Mozhaysk[7] (Russian: Можа́йск, IPA: [mɐˈʐajsk]) is a town and the administrative center of Mozhaysky District in Moscow Oblast, Russia, located 110 kilometers (68 mi) to the west of Moscow, on the historic road leading to Smolensk and then to Poland. Population: 31,363 (2010 Census);[2] 31,459 (2002 Census);[8] 30,735 (1989 Census).[9]

Flag of Mozhaysk
Coat of arms of Mozhaysk
Location of Mozhaysk
Mozhaysk is located in Russia
Location of Mozhaysk
Mozhaysk is located in Moscow Oblast
Mozhaysk (Moscow Oblast)
Coordinates: 55°31′N 36°02′E / 55.517°N 36.033°E / 55.517; 36.033Coordinates: 55°31′N 36°02′E / 55.517°N 36.033°E / 55.517; 36.033
Federal subjectMoscow Oblast[1]
Administrative districtMozhaysky District[1]
First mentioned1231
Town status since1708
210 m (690 ft)
 • Total31,363
 • Estimate 
30,190 (−3.7%)
 • Capital ofMozhaysky District[1], Town of Mozhaysk[1]
 • Municipal districtMozhaysky Municipal District[4]
 • Urban settlementMozhaysk Urban Settlement[4]
 • Capital ofMozhaysk Municipal District[4], Mozhaysk Urban Settlement[4]
Time zoneUTC+3 (MSK Edit this on Wikidata[5])
Postal code(s)[6]
143200–143204, 143210
Dialing code(s)+7 49638
OKTMO ID46633101001


First mentioned in 1231 as an appanage of Chernigov;[citation needed] A theory says Mozhaysk took its name from the Mozhay (Mozhaya) River, whose name could be of Baltic origin (compare Lithuanian mažoji "small"[10] - in contrast to the larger Moskva River nearby). Later Mozhaysk became an important stronghold of the Smolensk dynasty, in the 13th century ruled by Duke (later Saint) Theodore the Black. Muscovites seized Mozhaysk in 1303, but in the course of the following century had serious troubles defending it against Algirdas (Grand Duke of Lithuania from 1345 to 1377). A younger brother of the ruling Grand Duke of Moscow usually held the Principality of Mozhaysk - until the practice was dropped in 1493. In 1562 Denmark and Russia signed the Treaty of Mozhaysk there during the Livonian War of 1558–1583. In 1708 the administration of Peter the Great granted town status to Mozhaysk.[citation needed]

Mozhaysk played a role in defending the Western approaches to Moscow in the 19th and 20th centuries. During the French invasion of Russia in 1812 the Battle of Borodino took place 12 kilometers (7.5 mi) from the town. In World War II the German Wehrmacht took Mozhaysk on October 16, 1941; the Soviet Red Army re-captured it on January 20, 1942.

Administrative and municipal statusEdit

Within the framework of administrative divisions, Mozhaysk serves as the administrative center of Mozhaysky District.[1] As an administrative division, it is, together with twenty-one rural localities, incorporated within Mozhaysky District as the Town of Mozhaysk.[1] As a municipal division, the Town of Mozhaysk is incorporated within Mozhaysky Municipal District as Mozhaysk Urban Settlement.[4]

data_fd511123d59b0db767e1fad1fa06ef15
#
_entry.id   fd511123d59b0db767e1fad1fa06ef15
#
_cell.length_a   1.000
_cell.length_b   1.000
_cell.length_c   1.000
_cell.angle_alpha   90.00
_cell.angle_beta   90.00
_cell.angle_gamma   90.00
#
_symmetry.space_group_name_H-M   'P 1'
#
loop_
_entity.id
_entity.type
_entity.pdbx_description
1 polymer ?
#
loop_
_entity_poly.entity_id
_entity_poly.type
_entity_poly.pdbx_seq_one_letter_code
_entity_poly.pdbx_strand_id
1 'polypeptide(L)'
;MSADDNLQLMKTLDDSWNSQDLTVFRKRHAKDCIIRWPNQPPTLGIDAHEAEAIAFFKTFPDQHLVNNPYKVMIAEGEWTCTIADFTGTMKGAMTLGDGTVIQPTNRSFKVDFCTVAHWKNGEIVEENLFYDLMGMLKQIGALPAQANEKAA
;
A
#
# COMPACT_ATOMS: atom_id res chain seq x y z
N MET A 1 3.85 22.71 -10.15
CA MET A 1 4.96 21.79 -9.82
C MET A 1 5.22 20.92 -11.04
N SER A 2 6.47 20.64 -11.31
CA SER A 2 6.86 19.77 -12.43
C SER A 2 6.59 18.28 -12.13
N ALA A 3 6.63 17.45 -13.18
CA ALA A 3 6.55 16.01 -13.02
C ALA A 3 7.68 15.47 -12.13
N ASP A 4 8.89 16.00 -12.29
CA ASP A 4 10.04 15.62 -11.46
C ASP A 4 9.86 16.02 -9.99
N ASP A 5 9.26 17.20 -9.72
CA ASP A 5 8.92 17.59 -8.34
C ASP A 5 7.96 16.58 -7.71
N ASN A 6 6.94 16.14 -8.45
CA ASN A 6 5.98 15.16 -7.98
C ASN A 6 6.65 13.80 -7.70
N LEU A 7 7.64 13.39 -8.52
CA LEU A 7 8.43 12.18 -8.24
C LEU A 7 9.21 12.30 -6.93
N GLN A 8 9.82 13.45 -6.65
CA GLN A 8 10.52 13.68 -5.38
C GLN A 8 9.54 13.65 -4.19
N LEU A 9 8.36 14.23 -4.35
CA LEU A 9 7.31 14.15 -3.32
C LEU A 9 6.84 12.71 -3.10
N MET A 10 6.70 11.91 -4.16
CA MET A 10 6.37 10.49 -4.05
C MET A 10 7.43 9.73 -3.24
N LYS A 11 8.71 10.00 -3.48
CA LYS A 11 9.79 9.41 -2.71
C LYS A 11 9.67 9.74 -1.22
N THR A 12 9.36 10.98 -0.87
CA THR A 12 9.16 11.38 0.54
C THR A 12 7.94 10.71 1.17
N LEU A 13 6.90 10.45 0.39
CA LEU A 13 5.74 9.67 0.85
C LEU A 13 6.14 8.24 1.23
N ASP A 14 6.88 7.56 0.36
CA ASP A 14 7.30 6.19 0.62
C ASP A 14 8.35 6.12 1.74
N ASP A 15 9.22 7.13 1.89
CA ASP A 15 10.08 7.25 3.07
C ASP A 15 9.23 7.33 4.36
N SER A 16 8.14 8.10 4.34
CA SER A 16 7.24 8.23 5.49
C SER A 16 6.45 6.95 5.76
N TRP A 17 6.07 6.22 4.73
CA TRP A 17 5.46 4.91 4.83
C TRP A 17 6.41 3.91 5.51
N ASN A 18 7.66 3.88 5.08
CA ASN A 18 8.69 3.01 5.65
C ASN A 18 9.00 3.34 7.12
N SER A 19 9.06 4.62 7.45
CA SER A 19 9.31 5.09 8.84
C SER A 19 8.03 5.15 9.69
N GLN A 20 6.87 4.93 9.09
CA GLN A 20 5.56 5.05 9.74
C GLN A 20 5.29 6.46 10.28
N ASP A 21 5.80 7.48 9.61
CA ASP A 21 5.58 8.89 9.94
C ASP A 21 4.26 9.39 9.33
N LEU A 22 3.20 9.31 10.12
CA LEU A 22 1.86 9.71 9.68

The Cathedral of St. Nicholas, constructed in 1802–1814
The wooden statue of Saint Nicholas of Mozhaysk, 14th century

The first stone cathedral was built in the kremlin in the early 14th century and named Nikolskiy (then Staro-Nikolsky) Cathedral. It very much resembled the Dormition Cathedral in Zvenigorod. At that time the wooden statue of Saint Nicholas of Mozhaysk was carved by an unknown master and placed into the cathedral. Later the statue was moved to the Church Over-the-gates.

The first fortified Detinets existed in the Mozhaysk as early as in the 12th century. After the great fire of 1541 it was completely rebuilt by an order of Ivan the Terrible. Only in the early 17th century the stone fortress was constructed, replaced with the Kremlin made of bricks in 1624-1626.

The Cathedral of St. Nicholas in the Gothic Revival style, designed by Aleksei Bakarev (Matvei Kazakov's student), started in 1802, but the building was ransacked by the retreating French troops in 1812. Only in 1814 the cathedral was completed and consecrated.[11] The church of St. Joachim and Anna preserves some parts from the early 15th century. Another important landmark is the Luzhetsky Monastery, founded in 1408 by St. Ferapont and rebuilt in brick in the 16th century. The monastery cathedral, erected during the reign of Vasily III, was formerly known for its frescoes, ascribed to Dionisius' circle.


Mozhaysk was frequently the last major obstacle on the way to the capital and it gave birth to the expression "to push beyond Mozhay" (загнать за Можай, zagnat' za Mozhay), which literally means "to push (the enemy) beyond Mozhay". In modern usage it means to "completely crush the enemy and push them away at a great distance". The phrase originated during the Polish Muscovite War when the Polish Army retreated to Mozhaysk following the Battle of Moscow (1612).[12]